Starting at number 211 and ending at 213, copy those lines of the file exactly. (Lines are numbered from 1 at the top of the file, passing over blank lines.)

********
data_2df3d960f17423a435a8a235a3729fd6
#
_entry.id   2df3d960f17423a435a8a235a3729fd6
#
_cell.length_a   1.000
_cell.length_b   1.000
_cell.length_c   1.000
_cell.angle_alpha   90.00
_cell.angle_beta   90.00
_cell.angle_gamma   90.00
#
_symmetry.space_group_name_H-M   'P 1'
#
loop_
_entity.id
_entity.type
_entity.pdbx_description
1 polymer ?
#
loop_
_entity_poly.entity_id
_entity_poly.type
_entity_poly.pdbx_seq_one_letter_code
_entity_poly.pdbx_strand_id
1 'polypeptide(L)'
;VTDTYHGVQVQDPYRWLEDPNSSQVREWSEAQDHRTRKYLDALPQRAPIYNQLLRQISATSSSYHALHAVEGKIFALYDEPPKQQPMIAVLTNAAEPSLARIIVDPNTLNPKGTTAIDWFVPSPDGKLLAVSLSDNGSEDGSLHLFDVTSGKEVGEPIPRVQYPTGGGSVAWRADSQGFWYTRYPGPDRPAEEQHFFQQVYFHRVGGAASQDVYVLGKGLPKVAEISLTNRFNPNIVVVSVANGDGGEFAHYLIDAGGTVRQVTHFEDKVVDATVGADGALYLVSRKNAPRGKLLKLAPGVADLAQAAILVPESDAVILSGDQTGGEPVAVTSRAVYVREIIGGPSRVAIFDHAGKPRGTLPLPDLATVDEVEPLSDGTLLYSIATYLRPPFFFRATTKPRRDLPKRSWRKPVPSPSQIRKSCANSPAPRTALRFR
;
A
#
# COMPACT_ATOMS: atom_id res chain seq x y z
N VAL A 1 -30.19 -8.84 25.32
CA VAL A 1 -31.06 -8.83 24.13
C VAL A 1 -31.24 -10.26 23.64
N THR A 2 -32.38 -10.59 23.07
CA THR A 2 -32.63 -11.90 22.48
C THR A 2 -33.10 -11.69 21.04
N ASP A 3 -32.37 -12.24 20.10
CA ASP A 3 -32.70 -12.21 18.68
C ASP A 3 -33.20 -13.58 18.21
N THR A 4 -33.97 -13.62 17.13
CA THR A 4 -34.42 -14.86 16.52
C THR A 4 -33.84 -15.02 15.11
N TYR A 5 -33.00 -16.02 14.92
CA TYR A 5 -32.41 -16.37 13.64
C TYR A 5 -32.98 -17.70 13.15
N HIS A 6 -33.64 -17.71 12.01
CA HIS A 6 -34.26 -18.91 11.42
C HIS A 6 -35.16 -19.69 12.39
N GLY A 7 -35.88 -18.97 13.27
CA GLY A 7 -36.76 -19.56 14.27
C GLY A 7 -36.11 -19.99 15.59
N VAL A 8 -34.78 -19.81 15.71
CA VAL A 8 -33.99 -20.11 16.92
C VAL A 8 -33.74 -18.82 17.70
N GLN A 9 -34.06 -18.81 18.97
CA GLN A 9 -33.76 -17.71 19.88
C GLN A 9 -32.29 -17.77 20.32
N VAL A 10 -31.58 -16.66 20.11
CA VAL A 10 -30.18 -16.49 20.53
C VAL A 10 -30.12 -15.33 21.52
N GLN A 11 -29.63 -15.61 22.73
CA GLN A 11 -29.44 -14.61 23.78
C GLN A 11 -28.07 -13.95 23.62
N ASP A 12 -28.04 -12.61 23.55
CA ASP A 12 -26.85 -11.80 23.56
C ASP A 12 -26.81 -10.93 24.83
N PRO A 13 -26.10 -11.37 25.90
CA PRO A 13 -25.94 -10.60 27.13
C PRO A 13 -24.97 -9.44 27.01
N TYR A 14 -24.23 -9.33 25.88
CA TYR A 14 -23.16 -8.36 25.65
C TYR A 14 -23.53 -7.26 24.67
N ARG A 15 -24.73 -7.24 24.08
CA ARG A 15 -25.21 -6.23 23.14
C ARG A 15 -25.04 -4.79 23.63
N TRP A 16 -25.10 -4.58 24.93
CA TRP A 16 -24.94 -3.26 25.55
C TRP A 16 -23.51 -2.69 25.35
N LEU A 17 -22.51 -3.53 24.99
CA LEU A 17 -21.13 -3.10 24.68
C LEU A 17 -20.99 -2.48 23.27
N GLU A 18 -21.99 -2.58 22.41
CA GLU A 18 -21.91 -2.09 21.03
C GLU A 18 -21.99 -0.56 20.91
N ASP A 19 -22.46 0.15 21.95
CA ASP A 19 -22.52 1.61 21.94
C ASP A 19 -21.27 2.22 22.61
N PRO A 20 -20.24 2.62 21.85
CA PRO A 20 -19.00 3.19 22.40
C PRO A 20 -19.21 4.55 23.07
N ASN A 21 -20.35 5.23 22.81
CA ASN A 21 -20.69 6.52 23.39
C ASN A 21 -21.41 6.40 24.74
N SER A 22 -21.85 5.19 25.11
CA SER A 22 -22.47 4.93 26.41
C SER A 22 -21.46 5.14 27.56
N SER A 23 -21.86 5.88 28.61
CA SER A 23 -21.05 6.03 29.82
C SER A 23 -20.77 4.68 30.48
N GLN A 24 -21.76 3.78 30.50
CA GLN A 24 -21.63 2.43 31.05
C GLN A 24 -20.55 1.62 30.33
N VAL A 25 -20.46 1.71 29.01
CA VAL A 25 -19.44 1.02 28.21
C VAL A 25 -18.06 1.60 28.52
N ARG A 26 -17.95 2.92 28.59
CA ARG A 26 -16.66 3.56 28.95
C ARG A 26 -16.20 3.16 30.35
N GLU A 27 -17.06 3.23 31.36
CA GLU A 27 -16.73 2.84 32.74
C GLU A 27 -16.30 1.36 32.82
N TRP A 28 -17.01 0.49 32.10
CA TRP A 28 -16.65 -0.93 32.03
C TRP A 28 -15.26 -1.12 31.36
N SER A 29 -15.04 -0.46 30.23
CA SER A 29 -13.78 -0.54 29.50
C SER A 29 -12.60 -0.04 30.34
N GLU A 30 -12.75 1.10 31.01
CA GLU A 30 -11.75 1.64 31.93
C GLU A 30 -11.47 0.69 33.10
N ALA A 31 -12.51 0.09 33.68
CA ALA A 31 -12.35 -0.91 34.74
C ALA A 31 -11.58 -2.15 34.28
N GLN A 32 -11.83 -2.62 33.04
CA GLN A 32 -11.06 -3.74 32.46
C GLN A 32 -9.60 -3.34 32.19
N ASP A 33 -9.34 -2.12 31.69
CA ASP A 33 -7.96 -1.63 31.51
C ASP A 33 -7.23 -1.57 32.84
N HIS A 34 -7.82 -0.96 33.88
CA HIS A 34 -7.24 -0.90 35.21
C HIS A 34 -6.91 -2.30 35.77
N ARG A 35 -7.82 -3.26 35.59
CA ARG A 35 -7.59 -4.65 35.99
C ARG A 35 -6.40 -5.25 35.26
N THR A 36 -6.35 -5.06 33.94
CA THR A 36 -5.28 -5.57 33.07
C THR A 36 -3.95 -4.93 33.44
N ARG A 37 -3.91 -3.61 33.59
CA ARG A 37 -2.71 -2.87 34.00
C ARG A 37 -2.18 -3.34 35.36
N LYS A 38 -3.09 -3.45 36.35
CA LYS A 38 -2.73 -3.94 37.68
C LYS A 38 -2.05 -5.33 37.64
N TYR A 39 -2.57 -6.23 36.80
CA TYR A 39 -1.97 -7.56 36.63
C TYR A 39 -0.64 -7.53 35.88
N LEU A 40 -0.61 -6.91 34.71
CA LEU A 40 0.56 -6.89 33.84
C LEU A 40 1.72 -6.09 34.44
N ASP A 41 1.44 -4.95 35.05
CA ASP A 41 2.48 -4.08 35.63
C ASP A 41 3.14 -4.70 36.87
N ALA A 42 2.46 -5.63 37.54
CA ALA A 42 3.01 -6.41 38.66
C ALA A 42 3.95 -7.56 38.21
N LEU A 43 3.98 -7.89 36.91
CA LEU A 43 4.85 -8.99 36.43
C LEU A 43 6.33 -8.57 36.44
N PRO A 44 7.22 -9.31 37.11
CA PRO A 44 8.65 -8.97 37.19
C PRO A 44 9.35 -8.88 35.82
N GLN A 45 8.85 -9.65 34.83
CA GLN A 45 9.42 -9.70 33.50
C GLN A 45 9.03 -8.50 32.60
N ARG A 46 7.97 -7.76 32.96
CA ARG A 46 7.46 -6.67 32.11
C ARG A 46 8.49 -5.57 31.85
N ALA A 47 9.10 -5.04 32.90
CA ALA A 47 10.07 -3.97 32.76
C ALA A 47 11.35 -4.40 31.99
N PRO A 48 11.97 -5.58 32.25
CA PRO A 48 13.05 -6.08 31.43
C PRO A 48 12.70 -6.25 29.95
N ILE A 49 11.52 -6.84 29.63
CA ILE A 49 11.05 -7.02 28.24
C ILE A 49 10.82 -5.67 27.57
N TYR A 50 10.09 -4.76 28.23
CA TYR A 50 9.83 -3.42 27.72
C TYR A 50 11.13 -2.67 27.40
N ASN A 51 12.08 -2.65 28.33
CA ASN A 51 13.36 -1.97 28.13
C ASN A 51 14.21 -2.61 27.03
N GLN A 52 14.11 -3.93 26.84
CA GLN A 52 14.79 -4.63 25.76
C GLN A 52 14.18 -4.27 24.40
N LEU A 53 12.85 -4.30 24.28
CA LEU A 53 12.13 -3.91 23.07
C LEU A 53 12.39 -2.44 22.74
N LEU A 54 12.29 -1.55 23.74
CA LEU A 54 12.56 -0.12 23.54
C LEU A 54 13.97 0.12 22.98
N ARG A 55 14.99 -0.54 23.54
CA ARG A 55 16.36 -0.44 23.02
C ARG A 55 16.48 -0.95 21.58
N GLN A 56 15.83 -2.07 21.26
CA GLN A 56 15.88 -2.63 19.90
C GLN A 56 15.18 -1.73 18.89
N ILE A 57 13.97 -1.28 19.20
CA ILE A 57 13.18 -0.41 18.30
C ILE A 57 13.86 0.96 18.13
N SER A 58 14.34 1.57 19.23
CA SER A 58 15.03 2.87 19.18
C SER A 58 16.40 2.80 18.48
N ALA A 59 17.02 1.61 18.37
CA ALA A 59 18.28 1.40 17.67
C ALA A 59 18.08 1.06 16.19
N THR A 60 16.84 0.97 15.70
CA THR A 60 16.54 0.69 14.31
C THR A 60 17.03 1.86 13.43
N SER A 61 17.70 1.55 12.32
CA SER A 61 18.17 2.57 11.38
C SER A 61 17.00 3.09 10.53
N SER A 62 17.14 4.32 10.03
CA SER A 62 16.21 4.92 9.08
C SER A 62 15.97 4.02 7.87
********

N SER A 61 17.70 1.55 12.32
CA SER A 61 18.17 2.57 11.38
C SER A 61 17.00 3.09 10.53